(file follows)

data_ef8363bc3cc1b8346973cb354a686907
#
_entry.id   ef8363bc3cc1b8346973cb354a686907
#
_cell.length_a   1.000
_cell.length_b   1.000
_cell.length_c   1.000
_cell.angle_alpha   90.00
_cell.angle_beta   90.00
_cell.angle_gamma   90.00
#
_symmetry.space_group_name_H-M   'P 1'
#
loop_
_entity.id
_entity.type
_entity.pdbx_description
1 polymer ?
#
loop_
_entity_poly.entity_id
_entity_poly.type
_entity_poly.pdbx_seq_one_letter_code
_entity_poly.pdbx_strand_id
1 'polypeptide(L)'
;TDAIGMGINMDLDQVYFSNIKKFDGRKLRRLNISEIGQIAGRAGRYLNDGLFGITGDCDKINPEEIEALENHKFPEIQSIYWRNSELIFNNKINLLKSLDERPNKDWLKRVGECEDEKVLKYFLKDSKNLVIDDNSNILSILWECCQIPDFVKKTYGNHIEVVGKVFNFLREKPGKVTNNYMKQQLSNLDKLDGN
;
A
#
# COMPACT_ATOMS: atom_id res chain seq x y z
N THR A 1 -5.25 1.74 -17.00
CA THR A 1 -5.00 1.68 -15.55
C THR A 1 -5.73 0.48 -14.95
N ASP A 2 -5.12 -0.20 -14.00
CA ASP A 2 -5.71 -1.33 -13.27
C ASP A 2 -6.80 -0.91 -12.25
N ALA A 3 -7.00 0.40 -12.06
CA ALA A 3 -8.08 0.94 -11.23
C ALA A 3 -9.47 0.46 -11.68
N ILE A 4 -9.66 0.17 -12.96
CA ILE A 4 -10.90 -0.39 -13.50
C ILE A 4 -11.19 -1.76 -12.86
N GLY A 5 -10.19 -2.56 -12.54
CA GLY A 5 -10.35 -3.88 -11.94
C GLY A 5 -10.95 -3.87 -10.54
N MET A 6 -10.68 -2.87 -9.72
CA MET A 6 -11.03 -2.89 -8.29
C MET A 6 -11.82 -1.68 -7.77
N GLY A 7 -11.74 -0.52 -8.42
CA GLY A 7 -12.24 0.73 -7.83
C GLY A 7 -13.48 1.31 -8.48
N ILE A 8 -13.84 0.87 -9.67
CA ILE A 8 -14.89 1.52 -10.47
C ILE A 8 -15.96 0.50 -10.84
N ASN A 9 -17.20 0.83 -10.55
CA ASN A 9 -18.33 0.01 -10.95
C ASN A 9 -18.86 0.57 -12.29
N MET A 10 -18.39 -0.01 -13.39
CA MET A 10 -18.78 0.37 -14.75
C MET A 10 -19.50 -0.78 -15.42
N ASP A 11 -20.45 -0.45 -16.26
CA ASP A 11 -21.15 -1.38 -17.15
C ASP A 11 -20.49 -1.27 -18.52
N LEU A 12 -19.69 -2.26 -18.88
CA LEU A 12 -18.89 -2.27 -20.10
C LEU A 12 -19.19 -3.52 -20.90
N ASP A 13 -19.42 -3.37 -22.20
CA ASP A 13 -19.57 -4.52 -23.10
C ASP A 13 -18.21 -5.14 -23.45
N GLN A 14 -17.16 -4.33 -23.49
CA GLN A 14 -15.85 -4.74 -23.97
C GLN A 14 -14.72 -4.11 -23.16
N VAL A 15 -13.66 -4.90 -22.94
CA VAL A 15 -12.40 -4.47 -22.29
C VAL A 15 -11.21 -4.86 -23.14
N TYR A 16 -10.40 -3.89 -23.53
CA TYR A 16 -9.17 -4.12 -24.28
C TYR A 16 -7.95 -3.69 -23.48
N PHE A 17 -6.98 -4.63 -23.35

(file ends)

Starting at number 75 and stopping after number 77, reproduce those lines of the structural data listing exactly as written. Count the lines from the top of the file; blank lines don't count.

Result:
C VAL A 15 -11.21 -4.86 -23.14
N TYR A 16 -10.40 -3.89 -23.53
CA TYR A 16 -9.17 -4.12 -24.28